Host Jimmy Kimmel opened last night's episode of his late night show with an emotional plea for gun control, after 59 people were killed and more than 500 were injured in the mass shooting Sunday night in Las Vegas. Holding back tears, Kimmel shared the pain and despair he was feeling for what he described as "a terrible, inexplicably shocking and painful tragedy" in his hometown.
“Fathers without sons, mothers without daughters,” he said. “It’s the kind of thing that makes you want to throw up or give up. It’s too much to even process. All these devastated families who live with this pain forever, because one person managed to collect a stockpile of rifles and use them to shoot people.”
As for his reason why real gun law reform has not yet happened, Kimmel more than implied that President Trump, Senate Majority leader Mitch McConnell, Speaker of the House Paul Ryan, and other lawmakers are in the pocket of the National Rifle Association, saying the “NRA has their balls in a money clip.”
And on those politicians' "thoughts and prayers" after the attack, he said:
"That's good, they should be praying for God to forgive them for letting the gun lobby run this country."
This is the not the first time Kimmel has used his show as political platform in recent months. Earlier this year he advocated for universal healthcare as a human right in the wake of his son's own brush with the emergency room. Now he is taking on Republicans again, this time on sensible gun control. He disagrees "intensely" with the sentiment that nothing can be done to prevent mass gun violence.
“Of course, there was something we can do about it. There are a lot of things we can do about it. But we don’t. Which is interesting, because when someone with a beard attacks us – we tap phones, we invoke travel bans, we build walls… we take every possible precaution to make sure it doesn’t happen again.”
Kimmel wasn't the only late night host to tackle the issue of gun control on their show last night.
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Stephen Colbert also took on the issue of gun control in his monologue:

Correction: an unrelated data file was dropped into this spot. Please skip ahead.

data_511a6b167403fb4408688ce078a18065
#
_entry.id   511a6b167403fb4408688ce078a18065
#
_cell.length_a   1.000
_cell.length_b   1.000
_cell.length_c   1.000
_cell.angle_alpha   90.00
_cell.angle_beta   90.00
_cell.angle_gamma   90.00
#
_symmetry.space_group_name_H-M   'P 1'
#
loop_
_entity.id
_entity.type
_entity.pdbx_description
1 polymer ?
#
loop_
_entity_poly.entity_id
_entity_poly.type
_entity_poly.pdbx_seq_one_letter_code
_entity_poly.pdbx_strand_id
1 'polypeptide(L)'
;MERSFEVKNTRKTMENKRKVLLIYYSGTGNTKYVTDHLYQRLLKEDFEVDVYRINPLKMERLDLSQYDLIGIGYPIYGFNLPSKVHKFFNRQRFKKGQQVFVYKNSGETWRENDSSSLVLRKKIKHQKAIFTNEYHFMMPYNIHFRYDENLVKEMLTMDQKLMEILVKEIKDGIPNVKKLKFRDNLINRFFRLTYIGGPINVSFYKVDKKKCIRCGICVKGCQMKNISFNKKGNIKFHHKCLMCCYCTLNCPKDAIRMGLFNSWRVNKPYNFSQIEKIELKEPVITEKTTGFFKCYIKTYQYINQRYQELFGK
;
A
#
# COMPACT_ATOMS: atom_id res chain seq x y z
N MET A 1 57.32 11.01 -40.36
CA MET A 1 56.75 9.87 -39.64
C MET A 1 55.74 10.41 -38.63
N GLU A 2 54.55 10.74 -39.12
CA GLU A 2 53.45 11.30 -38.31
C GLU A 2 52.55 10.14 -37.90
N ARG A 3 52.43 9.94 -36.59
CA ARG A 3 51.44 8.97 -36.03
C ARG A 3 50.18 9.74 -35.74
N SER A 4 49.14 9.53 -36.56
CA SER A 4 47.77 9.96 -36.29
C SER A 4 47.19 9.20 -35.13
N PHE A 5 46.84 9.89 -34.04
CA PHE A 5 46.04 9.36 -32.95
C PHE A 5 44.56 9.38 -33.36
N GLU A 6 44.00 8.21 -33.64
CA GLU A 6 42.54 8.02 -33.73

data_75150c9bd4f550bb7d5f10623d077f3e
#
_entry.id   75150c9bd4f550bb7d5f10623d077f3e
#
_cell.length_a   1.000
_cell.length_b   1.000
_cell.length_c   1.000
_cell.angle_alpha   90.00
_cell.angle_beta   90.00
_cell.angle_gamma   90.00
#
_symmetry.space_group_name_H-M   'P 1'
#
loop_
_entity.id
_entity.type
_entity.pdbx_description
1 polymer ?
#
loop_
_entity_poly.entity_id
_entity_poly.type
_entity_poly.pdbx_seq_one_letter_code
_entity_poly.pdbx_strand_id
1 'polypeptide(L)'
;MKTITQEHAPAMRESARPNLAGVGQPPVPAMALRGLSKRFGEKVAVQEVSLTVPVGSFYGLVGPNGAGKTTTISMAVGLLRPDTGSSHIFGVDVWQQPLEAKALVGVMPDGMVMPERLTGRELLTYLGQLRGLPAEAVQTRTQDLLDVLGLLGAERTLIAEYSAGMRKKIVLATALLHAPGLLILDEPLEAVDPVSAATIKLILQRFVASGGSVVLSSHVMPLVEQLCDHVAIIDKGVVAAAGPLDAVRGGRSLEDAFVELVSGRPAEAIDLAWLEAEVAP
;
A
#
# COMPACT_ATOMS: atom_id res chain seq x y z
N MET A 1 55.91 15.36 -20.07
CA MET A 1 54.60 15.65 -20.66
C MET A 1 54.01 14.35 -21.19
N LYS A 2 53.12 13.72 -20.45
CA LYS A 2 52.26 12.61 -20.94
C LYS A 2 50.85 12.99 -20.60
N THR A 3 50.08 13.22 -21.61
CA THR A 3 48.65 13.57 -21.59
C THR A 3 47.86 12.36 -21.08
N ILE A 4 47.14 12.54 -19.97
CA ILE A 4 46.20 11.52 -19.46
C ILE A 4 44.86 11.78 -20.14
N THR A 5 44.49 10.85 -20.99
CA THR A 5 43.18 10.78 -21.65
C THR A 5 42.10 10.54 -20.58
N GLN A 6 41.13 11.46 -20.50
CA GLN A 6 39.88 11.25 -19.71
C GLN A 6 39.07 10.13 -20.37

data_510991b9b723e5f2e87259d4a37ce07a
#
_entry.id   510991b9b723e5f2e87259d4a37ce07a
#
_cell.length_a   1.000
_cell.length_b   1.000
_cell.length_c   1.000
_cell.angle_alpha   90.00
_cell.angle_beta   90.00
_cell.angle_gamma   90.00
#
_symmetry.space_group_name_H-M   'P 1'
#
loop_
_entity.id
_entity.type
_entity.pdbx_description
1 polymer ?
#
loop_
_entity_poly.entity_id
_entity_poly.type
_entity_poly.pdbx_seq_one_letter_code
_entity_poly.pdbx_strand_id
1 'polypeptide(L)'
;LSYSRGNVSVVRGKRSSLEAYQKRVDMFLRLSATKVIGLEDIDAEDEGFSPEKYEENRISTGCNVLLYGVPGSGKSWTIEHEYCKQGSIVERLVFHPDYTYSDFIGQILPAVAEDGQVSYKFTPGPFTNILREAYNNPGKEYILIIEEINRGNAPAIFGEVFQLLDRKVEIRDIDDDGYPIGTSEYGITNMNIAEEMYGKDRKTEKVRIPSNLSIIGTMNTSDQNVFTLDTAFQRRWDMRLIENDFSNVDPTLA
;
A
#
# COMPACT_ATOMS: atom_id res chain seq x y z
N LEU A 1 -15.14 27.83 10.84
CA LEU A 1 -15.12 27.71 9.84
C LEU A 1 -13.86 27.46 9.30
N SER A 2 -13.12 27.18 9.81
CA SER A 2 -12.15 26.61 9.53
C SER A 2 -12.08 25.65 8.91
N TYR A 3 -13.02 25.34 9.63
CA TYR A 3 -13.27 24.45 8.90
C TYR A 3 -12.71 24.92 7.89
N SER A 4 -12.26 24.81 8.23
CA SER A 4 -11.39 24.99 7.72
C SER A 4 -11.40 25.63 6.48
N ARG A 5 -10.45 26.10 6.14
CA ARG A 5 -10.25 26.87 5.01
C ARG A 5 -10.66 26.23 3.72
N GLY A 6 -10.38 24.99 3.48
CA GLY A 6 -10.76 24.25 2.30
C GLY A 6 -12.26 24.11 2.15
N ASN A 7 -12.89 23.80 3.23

"The bar is so low right now that Congress could become heroes for doing literally anything. Universal background checks or come up with a better answer. Enforce Obama's executive order that denied mentally ill gun purchases. Or a better answer. Reinstate the assault weapons ban or come up with a better answer. Anything but nothing. Doing nothing is cowardice. Doing something will take courage."
Seth Myers took on Congressional inaction in his opening monologue last night:
"To Congress, I would just like to say, are there no steps we can take as a nation to address gun violence? Because when you say 'now is not the time to talk about it' what you really mean is 'there is never a time to talk about it.' And it would be so much more honest if you would just admit that your plan is to never talk about it and never take any action."
And Trevor Noah struck a similar tone on The Daily Show:
“We’re shocked, we’re sad, thoughts and prayers, and then almost on cue, people are going to come out saying, whatever you do, when speaking about the shooting, don’t talk about guns...
When is the time? And also, if you say after a mass shooting is never the time, then you will never have the conversation in America, because there’s a mass shooting almost every single day. So when is the time?”
"When a plane crashes, we talk about plane safety immediately. When a bridge collapses, we talk about infrastructure immediately. And when a lion attacks people, we talk about why are there so many lions roaming around. Is that just me? Africa..?”